Field or short-tailed vole by Mike Dawson 1/1

Field or Short-tailed Vole Microtus agrestis

The field vole, also known as the short-tailed vole, is very common and widespread throughout mainland Britain and can be found in grassland, arable, wooded, heathland and moorland habitats.  They are herbivores eating seeds, roots, mosses and leaves and spend much of their time among vegetation living in runs and burrows and so are seldom seen. Voles form an extremely important part of the diet of many predators such as Kestrels, Weasels and Barn owls.

Conservation status

It is thought to be the most common British mammal. Population size tends to peak and trough in roughly a 4-year cycle with numbers 10 times as many in the highs as in the lows.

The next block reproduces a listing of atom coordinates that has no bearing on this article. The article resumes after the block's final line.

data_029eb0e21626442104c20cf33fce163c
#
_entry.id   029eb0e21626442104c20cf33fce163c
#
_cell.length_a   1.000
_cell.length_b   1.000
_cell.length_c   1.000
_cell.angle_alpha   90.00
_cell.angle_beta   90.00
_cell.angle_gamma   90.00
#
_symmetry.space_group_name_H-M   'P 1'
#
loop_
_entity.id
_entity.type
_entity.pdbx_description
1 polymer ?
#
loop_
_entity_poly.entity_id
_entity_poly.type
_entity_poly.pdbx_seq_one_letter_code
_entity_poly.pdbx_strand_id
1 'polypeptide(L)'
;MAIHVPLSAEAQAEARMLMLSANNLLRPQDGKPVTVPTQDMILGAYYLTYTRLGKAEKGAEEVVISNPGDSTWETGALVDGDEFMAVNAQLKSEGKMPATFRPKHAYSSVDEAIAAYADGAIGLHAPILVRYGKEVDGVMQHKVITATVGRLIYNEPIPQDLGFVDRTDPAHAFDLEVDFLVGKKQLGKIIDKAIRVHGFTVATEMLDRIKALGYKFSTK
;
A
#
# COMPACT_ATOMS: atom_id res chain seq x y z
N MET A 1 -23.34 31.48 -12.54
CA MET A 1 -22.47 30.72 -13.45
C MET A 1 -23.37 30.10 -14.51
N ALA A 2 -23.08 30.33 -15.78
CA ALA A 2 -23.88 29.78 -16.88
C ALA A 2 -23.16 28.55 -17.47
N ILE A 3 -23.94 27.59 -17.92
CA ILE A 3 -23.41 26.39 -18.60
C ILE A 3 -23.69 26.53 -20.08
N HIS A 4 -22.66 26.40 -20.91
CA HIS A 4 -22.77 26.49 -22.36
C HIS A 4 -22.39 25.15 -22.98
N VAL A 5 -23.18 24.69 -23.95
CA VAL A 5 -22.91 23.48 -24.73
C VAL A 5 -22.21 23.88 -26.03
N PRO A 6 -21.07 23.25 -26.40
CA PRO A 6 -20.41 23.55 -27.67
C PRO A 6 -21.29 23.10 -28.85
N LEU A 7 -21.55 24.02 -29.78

Details

Did you know? The peak breeding season of field voles is spring and summer and they can have 3 to 6 litters a year with up to seven young in each. The young are weaned and ready to leave the nest 21 days after birth and males can breed at 40 days old and females at just 28 days. The voles spend much of their lives in shallow burrows which they excavate close to the surface of the ground and in runs through tall vegetation. They build their nests from shredded grass at the base of grass tussocks or in their underground burrow
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